A lot of people misunderstand Paul’s point because they do not read him holistically. His arguments sometimes span chapters and are predicated upon conclusions made paragraphs beforehand.

Paul also has a distinctive style in his writings that make them stick out. He avoids syllogisms, but he is very much a logical thinker. He uses rhetorical questions, appeals to authority, and fits them like a puzzle to demonstrate his point.

With a greater appreciation of this, we can better understand Paul’s point in the much debated section in 1 Cor 11 on headcovering. This is because, as we are about to demonstrate, Paul follows a course of argumentation in the eleventh chapter nearly identical to that in the eighth through tenth chapters.


Let’s follow Paul’s rationale for the issue of meat sacrificed to idols discussed in 1 Cor 8-10.

The underlying principle behind the imperative.

1 Cor 8:9-11 – “But take care that this liberty of yours does not somehow become a stumbling block to the weak. For if someone sees you, who have knowledge, dining in an idol’s temple, will not his conscience, if he is weak, be strengthened to eat things sacrificed to idols? For through your knowledge he who is weak is ruined, the brother for whose sake Christ died.” [Paul returns to the same principle in 1 Cor 10:23-30.]

A rationale to follow the imperative.

1 Cor 10-1, 5-6 – “For I do not want you to be unaware, brethren, that our fathers…God was not well-pleased; for they were laid low in the wilderness. Now these things happened as examples for us, so that we would not crave evil things as they also craved.”

The imperative, plainly stated.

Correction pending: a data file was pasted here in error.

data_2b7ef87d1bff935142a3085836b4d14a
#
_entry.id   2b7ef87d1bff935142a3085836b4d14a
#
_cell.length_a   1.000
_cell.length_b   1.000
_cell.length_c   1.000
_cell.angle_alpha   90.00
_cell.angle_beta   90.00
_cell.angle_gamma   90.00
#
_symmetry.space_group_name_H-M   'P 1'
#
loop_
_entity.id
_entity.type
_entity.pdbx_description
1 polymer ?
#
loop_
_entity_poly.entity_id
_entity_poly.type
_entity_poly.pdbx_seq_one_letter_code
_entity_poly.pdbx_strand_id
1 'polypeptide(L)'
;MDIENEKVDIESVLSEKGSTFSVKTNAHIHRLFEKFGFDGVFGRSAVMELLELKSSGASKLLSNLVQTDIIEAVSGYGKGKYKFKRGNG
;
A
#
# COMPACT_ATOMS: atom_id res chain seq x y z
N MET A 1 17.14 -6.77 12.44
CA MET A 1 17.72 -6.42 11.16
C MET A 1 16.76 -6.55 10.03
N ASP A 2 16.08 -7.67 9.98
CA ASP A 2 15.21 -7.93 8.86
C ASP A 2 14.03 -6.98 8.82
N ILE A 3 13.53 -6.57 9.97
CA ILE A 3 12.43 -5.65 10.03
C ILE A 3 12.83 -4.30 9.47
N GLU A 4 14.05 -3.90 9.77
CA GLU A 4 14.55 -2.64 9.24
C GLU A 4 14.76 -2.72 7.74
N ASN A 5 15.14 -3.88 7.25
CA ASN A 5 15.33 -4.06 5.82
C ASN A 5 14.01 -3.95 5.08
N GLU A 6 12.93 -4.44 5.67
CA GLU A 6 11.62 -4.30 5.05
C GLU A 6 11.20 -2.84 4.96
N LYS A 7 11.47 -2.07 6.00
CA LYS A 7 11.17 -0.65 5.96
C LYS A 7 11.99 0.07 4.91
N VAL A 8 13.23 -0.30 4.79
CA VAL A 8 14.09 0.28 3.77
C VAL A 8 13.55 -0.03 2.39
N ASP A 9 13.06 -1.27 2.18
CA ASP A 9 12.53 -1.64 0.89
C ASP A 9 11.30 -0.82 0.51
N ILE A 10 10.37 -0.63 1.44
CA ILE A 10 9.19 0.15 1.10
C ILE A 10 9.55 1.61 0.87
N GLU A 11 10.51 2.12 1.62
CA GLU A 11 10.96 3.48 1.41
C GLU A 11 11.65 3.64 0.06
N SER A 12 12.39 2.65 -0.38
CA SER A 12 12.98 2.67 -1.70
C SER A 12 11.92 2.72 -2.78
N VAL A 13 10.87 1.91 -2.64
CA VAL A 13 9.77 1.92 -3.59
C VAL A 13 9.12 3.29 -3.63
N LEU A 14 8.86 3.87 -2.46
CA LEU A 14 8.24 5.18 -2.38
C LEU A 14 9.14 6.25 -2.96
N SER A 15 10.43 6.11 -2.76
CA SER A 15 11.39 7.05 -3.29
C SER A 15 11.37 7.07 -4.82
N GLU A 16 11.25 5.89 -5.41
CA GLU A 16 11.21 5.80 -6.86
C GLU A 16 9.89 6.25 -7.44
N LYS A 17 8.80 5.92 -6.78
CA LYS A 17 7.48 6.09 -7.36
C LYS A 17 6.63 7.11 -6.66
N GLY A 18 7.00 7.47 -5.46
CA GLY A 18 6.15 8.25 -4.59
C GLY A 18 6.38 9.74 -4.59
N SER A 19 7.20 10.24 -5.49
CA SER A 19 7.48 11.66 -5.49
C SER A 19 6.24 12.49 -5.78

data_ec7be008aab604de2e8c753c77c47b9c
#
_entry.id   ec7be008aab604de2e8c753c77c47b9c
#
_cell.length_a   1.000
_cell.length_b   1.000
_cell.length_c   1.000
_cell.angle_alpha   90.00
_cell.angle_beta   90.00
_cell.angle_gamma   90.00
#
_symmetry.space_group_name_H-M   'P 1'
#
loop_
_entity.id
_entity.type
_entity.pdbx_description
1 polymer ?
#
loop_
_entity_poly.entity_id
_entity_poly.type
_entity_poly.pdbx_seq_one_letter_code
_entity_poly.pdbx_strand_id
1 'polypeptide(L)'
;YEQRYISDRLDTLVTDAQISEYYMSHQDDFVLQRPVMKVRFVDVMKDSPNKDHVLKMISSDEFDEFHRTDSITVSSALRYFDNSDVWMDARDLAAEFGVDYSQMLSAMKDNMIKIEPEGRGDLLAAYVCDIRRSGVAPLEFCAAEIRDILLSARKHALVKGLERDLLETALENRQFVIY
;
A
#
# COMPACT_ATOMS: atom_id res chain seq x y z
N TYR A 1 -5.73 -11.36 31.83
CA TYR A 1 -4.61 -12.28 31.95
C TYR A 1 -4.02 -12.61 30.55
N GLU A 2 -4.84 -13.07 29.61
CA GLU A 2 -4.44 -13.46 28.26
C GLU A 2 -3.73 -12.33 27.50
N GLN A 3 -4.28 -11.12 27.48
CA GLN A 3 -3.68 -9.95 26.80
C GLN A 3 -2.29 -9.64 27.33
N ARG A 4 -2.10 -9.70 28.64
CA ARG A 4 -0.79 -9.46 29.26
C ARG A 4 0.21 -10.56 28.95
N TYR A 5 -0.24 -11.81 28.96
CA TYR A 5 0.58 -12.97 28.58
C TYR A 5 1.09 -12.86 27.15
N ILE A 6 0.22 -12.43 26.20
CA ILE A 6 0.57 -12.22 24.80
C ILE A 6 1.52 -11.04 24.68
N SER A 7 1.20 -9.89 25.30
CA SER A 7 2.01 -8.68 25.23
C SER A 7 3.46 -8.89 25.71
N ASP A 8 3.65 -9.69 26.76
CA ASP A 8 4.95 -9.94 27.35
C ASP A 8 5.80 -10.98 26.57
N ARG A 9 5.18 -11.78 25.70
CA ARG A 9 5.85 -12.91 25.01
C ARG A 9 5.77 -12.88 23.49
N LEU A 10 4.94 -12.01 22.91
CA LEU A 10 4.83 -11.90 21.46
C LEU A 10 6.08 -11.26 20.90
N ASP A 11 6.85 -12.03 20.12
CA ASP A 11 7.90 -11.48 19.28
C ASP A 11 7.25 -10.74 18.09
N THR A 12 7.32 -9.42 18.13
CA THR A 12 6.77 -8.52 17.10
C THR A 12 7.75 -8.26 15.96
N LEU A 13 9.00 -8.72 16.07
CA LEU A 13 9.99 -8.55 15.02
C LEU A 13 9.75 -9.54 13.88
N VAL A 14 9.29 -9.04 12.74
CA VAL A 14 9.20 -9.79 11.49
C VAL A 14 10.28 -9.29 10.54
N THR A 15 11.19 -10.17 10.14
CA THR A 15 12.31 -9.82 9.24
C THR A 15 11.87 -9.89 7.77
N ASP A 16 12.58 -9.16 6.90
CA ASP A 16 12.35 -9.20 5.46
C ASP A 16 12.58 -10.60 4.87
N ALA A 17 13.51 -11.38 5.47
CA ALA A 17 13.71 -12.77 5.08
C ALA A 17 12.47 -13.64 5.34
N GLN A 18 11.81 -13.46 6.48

1 Cor 10:14 – “Therefore, my beloved, flee from idolatry [i.e. eating meat sacrificed to idols, the issue invoked in 1 Cor 8].”

A request to judge for oneself.

1 Cor 10:15 – “I speak as to wise men; you judge what I say.”

The use of rhetorical questions in order to provide another rationale for the imperative..

1 Cor 10:16-19 – “Is not the cup of blessing which we bless a sharing in the blood of Christ? Is not the bread which we break a sharing in the body of Christ? Since there is one bread, we who are many are one body; for we all partake of the one bread. Look at the nation Israel; are not those who eat the sacrifices sharers in the altar? What do I mean then? That a thing sacrificed to idols is anything, or that an idol is anything?”

An answer to the rhetorical question.

1 Cor 10:20 – “[T]he things which the Gentiles sacrifice, they sacrifice to demons and not to God; and I do not want you to become sharers in demons.”

Paul is tired of teaching and just tells you to do the imperative.

1 Cor 10:21 – “You cannot drink the cup of the Lord and the cup of demons; you cannot partake of the table of the Lord and the table of demons.”


Now let’s follow Paul’s rationale for the wearing of headcoverings. It is very similar in its construction.

The underlying principle behind the imperative.

1 Cor 11:3 – “But I want you to understand that Christ is the head of every man, and the man is the head of a woman, and God is the head of Christ.”

The imperative, plainly stated.

1 Cor 11:4-5 – “Every man who has something on his head while praying or prophesying disgraces his head. But every woman who has her head uncovered while praying or prophesying disgraces her head.

A rationale to follow the imperative.

1 Cor 11:6-7 – “For if a woman does not cover her head, let her also have her hair cut off; but if it is disgraceful for a woman to have her hair cut off or her head shaved, let her cover her head. For a man ought not to have his head covered, since he is the image and glory of God; but the woman is the glory of man.”

A request to judge for oneself.

1 Cor 11:13 – “Judge for yourselves…”